Spring program moves audience

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    By AMBER FURST

    The Brigham Young University Combined Choirs and Philharmonic Orchestra performed last weekend in a moving and enjoyable Spring program.

    The performance was taped and will be aired in the Spring of 2000.

    Poet Leslie Norris opened each group of different performers with a poem appropriate for the songs they were singing. He chose several of his original poems along with several classics.

    The University Singers, conducted by Ronald Staheli, opened up the program with “Turn the World Around.” In the folksy tune, the Singers stood in a horseshoe shape which gave the song a relaxed feel.

    “Turn the World Around” was a delightful tune that set the mood for their next two songs, an American folk hymn and an Irish tune.

    Women’s Chorus, conducted by Cherilyn Worthen, then sang “Turn Around.”

    The song was accompanied by a harpist, Tahlia Anderson, who added just as much beauty to the song as the singers. Men’s Chorus, directed by Mack Wilberg, sung two songs, the second being a beautiful Hebrew folk song entitled, “El Yivneh Hagalil.”

    This song was an interesting selection that stood out from everything that had been performed earlier. It gave the feel of Old Israel and was the most memorable number of the evening.

    An interesting number from the performance was the Concert Choir’s “What Would You Do If You Married A Soldier.”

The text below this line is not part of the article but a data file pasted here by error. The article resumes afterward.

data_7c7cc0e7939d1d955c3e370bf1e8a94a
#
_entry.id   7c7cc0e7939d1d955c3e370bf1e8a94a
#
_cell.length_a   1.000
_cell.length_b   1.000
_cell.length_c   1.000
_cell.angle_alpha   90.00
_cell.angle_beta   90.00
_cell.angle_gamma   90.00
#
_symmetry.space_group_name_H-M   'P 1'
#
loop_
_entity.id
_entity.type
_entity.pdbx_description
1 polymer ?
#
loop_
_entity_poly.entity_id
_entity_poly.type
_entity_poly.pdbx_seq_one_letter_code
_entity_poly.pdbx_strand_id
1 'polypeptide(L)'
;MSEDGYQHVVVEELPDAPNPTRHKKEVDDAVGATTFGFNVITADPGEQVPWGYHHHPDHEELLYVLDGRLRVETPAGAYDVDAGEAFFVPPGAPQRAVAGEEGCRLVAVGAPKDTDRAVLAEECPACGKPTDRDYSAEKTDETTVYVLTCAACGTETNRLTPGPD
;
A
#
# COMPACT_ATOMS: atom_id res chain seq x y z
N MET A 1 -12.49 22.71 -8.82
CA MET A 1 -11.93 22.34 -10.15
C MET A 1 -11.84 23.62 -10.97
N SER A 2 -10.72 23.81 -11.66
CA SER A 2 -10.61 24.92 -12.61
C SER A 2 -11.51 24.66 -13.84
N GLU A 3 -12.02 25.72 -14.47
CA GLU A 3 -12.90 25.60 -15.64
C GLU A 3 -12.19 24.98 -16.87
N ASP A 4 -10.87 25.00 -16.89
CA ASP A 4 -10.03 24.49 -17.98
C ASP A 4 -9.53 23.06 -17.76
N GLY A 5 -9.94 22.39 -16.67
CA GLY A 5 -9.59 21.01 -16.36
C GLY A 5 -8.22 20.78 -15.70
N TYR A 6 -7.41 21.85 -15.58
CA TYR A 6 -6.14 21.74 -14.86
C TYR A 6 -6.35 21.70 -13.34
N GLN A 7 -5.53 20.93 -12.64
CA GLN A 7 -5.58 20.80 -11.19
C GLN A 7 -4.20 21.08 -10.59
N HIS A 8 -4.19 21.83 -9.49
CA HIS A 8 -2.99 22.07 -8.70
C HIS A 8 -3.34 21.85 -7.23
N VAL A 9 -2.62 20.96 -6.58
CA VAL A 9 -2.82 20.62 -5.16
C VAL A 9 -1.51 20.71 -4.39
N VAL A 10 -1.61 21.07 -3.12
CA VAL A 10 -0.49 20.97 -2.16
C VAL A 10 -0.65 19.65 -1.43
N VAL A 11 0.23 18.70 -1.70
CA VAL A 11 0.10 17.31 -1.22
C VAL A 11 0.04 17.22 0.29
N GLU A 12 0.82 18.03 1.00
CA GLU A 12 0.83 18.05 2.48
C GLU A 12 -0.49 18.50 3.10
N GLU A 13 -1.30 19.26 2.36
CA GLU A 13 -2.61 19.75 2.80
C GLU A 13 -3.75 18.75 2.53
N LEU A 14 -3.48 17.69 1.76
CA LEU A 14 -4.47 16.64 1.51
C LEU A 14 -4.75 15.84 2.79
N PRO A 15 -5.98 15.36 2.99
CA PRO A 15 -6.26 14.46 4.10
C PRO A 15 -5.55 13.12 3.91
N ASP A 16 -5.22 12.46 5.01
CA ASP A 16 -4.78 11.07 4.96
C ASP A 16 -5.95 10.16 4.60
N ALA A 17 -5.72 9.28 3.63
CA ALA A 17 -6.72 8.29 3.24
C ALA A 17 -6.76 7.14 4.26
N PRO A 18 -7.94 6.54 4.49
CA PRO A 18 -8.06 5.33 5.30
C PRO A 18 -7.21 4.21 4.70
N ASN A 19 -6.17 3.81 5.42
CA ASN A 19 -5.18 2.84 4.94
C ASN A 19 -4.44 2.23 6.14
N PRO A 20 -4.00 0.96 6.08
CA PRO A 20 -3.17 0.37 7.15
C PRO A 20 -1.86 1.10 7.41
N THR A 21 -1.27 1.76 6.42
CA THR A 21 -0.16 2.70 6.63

The staccato sound made the singers sound just as much like instrumental accompaniment as the piano and percussion section that was playing with them.

    The highlight of the evening came with the Philharmonic Orchestra, conducted by Bryce Rytting, performing Antonin Dvorak’s Slavonic Dance No. 2, op. 46.

    “The Dying Soldier” sung by the combination of Men’s and Women’s chorus was a beautiful song that featured Darrel Babidge as a soloist.

    Badidge did a wonderful job of singing of the sadness of death and loss.

    The Concert Choir and Philharmonic Orchestra gave a touching rendition of “The Lord Is My Shepherd.” Arranged by Wilberg, the song captured the reverence of a church hymn and the awesome potential of God’s power.

    The closing numbers of the performance were sung by all choirs and the Philharmonic Orchestra.

    These numbers were all tied together because of their praise of nature and the God who created the earth.

    It was a perfect ending to the performance because of the impressive sound all the voices and instruments were able to create together.

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